The same left that hasn't gotten a single policy past since Medicare/Medicaid since the 60's? Tthat couldn't get a Public Option through congress much less single payer? You're a complete idiot if you think the left has any power.

      They have networks of friendly lawyers who file bogus suits before amenable judges. They have friendly regulators that change the rules midstream. The effect is blah blah blah blah

      This is under the same government that DGAF about mass poisonings in leaded drinking water or DuPond runoff, that exports fracking to the world, and lets BP go on incompetently drilling of the coast after trying their best to run the Gulf of Mexico?

  • by peppepz ( 1311345 ) on Wednesday August 02, 2017 @01:35AM (#54923949)
    I find it ironic that nuclear power supporters here get condescending and accuse everyone else of being anti-scientific and of living in a fantasy world, all while pointing at worldwide conspiracies in order to explain why no one invests in nuclear energy anymore, without accepting the more simple and realistic explanation that the energy source they believe to be cheap, safe and clean is neither cheap, nor safe, nor clean. It's always only a couple years away from becoming such, but its's not just there yet. And it has been so since the 80s.
    • by Cyberax ( 705495 ) on Wednesday August 02, 2017 @02:25AM (#54924041)
      Meanwhile, Russia is building 7 reactors right now: https://www.iaea.org/PRIS/Worl... [iaea.org] , and is collaborating with China. Russian nuclear export agency is also building reactors in Bangladesh and Thailand.

      Oh, but it's not all. Russia has the world's only power-generating fast-neutron reactor (BN-800) and is preparing to build the second generation (BN-1200) of this reactor type. All the while pursuing the revolutionary project of lead-cooled reactor (i.e. reactor cooled with molten lead as coolant) that will allow to achieve almost 100% closed loop within the territory of a power plant, including fuel reprocessing.

      Yep, US is way behind in nuclear technology, and it's entirely self-inflicted.
      • by AmiMoJo ( 196126 ) <mojo@@@world3...net> on Wednesday August 02, 2017 @06:30AM (#54924521) Homepage Journal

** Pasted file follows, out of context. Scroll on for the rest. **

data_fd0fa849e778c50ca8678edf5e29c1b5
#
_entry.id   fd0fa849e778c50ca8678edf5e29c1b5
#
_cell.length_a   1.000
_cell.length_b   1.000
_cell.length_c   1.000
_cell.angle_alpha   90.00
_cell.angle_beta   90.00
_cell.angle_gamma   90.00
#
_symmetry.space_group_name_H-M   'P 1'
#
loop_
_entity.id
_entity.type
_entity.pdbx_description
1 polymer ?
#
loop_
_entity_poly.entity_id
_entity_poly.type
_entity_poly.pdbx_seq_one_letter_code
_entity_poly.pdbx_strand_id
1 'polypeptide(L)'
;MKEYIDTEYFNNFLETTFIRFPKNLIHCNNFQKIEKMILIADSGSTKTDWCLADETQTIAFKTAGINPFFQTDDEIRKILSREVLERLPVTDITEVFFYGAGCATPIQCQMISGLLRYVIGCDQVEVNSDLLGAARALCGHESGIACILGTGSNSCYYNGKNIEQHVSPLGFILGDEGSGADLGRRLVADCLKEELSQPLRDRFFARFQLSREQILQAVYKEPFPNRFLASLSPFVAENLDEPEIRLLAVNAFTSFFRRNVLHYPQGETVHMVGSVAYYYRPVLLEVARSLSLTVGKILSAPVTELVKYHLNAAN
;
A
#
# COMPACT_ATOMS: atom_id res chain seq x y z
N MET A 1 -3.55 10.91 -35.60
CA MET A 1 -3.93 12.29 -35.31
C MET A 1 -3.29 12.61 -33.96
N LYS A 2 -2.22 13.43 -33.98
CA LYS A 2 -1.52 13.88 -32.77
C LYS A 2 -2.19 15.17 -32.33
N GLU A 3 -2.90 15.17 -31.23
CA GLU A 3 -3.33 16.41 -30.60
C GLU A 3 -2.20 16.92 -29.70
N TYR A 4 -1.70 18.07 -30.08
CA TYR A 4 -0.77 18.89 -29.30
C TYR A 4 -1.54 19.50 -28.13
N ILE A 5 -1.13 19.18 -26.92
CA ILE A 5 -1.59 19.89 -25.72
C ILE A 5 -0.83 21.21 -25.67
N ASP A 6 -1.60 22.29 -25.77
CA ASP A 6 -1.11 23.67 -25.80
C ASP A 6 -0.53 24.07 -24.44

Russia has the world's only power-generating fast-neutron reactor (BN-800) and is preparing to build the second generation (BN-1200) of this reactor type.

        From Wikipedia:

        "In 2015, after several minor delays, problems at the recently completed BN-800 indicated a redesign was needed. Construction of the BN-1200 was put on "indefinite hold",[1] and Rosenergoatom has stated that no decision to continue will be made before 2019."

        That's why people aren't rushing to build these things. They are wonderful until someone notices that some unforeseen design flaw needs to be rectified, or some unforeseen stupidity mode comes to light, and suddenly it's delayed for a decade and billions are added to the price.

      • Soviet construction quality was bad already [mywebs.su], current Russian construction quality is even worse [pikabu.ru]. I wouldn't bet on a speedy completion.

    • It's clearly the evil NRC's fault that new-gen reactors are so expensive, like in the UK, Finland etc....

    • by Afty0r ( 263037 ) on Wednesday August 02, 2017 @04:56AM (#54924331) Homepage

      the energy source they believe to be cheap, safe and clean is neither cheap, nor safe, nor clean

      Actually, it certainly is SAFE and CLEAN - but you're right that it's not cheap. Not until you take into account the cost of the CO2 emitted by LNG-burning plants which are what you get if you don't choose nuclear. Then suddenly they look real cheap.

      But no-one is taking that into account...

    • Coal, nuclear. Goose, sauce, gander.

      Natural gas is killing both coal and nuclear.

  • Where is Blindseer when you need him to debunk that article?

Who goeth a-borrowing goeth a-sorrowing. -- Thomas Tusser

Working...